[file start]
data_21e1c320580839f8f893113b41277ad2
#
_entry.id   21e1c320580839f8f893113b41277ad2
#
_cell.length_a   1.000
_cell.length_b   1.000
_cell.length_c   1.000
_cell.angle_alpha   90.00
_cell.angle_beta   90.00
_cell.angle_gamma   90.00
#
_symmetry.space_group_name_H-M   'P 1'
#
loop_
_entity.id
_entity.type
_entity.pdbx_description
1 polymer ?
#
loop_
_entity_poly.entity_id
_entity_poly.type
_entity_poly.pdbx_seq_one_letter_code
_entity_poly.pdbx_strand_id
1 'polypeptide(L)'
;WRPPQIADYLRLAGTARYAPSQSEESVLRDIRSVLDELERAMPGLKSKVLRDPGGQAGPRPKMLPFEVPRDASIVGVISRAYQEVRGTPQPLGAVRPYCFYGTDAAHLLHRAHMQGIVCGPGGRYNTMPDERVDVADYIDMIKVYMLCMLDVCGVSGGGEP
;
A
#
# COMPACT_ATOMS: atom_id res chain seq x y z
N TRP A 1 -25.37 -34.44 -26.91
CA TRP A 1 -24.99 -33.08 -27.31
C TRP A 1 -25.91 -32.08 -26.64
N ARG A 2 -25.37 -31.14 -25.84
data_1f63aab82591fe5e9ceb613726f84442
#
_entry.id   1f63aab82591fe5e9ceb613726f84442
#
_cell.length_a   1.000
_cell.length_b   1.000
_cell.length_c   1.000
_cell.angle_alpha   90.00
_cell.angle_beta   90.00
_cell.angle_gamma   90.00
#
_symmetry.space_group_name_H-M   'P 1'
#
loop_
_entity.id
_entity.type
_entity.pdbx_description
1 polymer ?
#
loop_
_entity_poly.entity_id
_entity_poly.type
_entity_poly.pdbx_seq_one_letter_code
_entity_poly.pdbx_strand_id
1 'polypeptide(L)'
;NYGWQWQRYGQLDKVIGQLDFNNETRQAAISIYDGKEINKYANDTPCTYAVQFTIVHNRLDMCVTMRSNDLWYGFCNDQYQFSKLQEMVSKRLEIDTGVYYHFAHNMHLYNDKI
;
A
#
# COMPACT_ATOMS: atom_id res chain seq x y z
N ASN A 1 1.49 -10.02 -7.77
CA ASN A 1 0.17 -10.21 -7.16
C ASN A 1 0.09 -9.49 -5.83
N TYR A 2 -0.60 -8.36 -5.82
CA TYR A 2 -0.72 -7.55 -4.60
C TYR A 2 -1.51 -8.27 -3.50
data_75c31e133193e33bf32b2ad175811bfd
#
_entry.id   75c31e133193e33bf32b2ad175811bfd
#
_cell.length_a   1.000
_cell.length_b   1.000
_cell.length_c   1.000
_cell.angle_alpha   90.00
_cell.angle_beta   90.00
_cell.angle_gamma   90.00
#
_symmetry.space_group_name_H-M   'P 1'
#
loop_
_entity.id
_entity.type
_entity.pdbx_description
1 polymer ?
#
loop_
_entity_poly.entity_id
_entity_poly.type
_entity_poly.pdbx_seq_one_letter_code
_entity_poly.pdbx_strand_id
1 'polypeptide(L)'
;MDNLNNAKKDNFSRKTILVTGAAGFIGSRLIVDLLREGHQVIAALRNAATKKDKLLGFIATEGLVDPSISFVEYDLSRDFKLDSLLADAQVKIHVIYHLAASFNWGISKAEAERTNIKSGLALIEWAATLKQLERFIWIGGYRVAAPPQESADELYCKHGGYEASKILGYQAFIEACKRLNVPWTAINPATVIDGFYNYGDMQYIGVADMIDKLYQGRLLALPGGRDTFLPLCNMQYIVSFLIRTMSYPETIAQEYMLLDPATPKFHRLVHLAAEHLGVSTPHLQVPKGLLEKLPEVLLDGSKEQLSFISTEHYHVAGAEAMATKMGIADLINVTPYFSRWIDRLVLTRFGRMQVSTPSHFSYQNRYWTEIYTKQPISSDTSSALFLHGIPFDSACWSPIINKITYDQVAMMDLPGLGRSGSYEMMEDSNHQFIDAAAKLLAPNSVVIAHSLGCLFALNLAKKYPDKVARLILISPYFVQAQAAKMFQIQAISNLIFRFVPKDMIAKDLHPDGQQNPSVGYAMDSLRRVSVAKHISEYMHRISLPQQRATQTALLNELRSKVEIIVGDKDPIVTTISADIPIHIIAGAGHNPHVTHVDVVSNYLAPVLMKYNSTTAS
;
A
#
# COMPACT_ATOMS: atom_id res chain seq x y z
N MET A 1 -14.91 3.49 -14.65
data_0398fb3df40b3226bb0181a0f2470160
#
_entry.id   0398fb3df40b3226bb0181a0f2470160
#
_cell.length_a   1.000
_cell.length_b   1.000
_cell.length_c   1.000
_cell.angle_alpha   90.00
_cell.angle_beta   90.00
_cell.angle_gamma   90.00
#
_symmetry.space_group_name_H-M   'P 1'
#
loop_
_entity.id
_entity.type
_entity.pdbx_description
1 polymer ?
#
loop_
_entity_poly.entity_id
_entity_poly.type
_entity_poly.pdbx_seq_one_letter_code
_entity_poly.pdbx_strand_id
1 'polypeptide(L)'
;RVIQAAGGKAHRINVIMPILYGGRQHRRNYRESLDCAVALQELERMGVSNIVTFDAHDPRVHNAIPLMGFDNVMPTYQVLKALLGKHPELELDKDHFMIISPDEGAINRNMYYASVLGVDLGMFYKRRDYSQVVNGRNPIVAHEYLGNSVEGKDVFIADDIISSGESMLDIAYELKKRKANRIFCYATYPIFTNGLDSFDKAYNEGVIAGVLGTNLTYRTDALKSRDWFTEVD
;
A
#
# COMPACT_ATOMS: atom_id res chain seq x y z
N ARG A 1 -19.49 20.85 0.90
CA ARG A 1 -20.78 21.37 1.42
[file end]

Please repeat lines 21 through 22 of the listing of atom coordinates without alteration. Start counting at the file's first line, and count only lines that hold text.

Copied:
_entity_poly.entity_id
_entity_poly.type